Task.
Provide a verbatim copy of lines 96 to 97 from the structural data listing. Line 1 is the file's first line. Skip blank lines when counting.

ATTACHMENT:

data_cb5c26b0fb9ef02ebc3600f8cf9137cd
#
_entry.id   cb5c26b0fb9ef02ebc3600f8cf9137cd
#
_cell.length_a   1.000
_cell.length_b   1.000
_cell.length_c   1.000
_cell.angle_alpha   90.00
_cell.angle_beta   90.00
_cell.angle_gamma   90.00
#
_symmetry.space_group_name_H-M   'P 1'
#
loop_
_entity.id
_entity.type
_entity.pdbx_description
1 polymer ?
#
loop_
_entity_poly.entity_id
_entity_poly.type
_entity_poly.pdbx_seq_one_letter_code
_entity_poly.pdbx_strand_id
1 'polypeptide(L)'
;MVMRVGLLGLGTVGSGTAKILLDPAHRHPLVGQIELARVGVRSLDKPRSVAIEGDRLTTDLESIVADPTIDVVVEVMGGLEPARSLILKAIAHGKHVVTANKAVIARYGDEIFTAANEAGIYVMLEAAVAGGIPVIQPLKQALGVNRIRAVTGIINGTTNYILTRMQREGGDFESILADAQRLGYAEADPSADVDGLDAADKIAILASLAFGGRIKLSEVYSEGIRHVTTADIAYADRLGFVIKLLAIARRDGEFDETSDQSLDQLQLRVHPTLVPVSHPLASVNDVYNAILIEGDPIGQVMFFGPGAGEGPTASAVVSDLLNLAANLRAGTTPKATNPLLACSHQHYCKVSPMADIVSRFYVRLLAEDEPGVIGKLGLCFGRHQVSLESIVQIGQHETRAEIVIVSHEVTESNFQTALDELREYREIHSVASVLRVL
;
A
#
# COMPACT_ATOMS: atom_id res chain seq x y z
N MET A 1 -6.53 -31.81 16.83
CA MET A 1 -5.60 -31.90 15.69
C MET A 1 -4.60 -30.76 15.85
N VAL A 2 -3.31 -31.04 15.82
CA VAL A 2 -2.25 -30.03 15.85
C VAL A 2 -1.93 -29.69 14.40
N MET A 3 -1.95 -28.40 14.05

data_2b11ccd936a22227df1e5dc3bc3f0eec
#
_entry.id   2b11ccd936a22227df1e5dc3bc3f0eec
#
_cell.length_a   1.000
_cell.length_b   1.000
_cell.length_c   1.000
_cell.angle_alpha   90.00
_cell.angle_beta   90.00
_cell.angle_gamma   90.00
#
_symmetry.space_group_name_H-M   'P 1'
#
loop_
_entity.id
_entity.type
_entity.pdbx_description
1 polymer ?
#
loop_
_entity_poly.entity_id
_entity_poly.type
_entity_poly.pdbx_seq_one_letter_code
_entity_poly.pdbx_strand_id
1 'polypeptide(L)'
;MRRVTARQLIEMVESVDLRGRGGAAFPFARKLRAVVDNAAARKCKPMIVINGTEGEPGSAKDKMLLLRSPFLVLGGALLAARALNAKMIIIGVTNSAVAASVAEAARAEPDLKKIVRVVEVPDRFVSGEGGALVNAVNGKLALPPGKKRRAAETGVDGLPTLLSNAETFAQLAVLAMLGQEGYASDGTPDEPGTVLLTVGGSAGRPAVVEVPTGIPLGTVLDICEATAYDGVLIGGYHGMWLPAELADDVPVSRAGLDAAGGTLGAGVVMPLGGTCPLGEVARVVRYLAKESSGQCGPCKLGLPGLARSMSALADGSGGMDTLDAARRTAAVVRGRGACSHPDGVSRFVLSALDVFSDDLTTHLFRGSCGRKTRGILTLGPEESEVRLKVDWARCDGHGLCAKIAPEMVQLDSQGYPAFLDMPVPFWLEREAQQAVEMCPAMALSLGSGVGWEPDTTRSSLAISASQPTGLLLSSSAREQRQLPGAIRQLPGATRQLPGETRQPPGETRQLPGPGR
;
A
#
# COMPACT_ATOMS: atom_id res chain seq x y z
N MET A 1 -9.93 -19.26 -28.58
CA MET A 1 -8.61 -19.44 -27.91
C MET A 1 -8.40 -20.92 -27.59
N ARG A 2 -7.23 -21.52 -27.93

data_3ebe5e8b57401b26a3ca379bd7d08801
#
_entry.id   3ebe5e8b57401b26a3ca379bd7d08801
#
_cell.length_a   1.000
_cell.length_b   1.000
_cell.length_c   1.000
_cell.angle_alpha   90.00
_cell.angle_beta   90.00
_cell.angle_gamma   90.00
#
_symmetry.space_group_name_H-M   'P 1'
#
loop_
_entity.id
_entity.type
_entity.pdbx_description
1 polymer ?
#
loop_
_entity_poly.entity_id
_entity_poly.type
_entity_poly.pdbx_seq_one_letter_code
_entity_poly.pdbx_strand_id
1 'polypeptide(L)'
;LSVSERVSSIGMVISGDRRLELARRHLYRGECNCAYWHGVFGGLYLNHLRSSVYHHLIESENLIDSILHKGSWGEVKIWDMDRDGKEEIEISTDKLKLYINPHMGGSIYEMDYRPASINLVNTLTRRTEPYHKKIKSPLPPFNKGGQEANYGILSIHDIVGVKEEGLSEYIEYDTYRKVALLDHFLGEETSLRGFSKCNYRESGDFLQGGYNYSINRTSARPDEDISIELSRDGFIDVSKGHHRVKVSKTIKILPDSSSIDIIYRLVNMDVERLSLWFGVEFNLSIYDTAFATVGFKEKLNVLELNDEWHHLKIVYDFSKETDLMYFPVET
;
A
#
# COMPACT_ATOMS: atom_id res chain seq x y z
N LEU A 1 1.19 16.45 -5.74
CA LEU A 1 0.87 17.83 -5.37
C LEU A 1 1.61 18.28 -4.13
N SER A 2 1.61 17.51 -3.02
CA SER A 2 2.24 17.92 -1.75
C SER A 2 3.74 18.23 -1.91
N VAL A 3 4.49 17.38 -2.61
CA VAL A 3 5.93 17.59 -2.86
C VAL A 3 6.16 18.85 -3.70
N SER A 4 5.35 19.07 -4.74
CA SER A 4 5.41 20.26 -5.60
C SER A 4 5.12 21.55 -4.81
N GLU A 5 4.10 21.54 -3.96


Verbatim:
1 'polypeptide(L)'
;LSVSERVSSIGMVISGDRRLELARRHLYRGECNCAYWHGVFGGLYLNHLRSSVYHHLIESENLIDSILHKGSWGEVKIWDMDRDGKEEIEISTDKLKLYINPHMGGSIYEMDYRPASINLVNTLTRRTEPYHKKIKSPLPPFNKGGQEANYGILSIHDIVGVKEEGLSEYIEYDTYRKVALLDHFLGEETSLRGFSKCNYRESGDFLQGGYNYSINRTSARPDEDISIELSRDGFIDVSKGHHRVKVSKTIKILPDSSSIDIIYRLVNMDVERLSLWFGVEFNLSIYDTAFATVGFKEKLNVLELNDEWHHLKIVYDFSKETDLMYFPVET